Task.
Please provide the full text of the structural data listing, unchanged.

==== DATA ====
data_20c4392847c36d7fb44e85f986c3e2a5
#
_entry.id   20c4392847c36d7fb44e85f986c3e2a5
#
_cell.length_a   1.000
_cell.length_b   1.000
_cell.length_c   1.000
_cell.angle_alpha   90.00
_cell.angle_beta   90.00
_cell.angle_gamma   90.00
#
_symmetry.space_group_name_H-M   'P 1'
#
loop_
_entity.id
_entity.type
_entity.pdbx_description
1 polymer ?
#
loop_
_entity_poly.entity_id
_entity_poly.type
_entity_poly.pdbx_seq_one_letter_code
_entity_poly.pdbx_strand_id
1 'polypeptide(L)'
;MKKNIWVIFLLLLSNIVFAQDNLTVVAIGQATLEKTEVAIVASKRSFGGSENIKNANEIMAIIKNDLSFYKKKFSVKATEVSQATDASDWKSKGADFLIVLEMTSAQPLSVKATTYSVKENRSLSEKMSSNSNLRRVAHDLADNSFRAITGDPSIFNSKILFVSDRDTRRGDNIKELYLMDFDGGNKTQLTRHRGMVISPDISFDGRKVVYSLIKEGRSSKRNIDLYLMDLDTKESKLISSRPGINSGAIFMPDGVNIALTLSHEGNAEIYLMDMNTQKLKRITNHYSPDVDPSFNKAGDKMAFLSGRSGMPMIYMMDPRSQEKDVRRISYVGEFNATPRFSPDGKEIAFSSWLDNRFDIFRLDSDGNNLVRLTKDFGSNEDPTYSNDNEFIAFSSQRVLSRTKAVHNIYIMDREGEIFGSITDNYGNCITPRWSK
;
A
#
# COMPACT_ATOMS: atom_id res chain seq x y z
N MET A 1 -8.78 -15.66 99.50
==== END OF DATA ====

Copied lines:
data_20c4392847c36d7fb44e85f986c3e2a5
#
_entry.id   20c4392847c36d7fb44e85f986c3e2a5
#
_cell.length_a   1.000
_cell.length_b   1.000
_cell.length_c   1.000
_cell.angle_alpha   90.00
_cell.angle_beta   90.00
_cell.angle_gamma   90.00
#
_symmetry.space_group_name_H-M   'P 1'
#
loop_
_entity.id
_entity.type
_entity.pdbx_description
1 polymer ?
#
loop_
_entity_poly.entity_id
_entity_poly.type
_entity_poly.pdbx_seq_one_letter_code
_entity_poly.pdbx_strand_id
1 'polypeptide(L)'
;MKKNIWVIFLLLLSNIVFAQDNLTVVAIGQATLEKTEVAIVASKRSFGGSENIKNANEIMAIIKNDLSFYKKKFSVKATEVSQATDASDWKSKGADFLIVLEMTSAQPLSVKATTYSVKENRSLSEKMSSNSNLRRVAHDLADNSFRAITGDPSIFNSKILFVSDRDTRRGDNIKELYLMDFDGGNKTQLTRHRGMVISPDISFDGRKVVYSLIKEGRSSKRNIDLYLMDLDTKESKLISSRPGINSGAIFMPDGVNIALTLSHEGNAEIYLMDMNTQKLKRITNHYSPDVDPSFNKAGDKMAFLSGRSGMPMIYMMDPRSQEKDVRRISYVGEFNATPRFSPDGKEIAFSSWLDNRFDIFRLDSDGNNLVRLTKDFGSNEDPTYSNDNEFIAFSSQRVLSRTKAVHNIYIMDREGEIFGSITDNYGNCITPRWSK
;
A
#
# COMPACT_ATOMS: atom_id res chain seq x y z
N MET A 1 -8.78 -15.66 99.50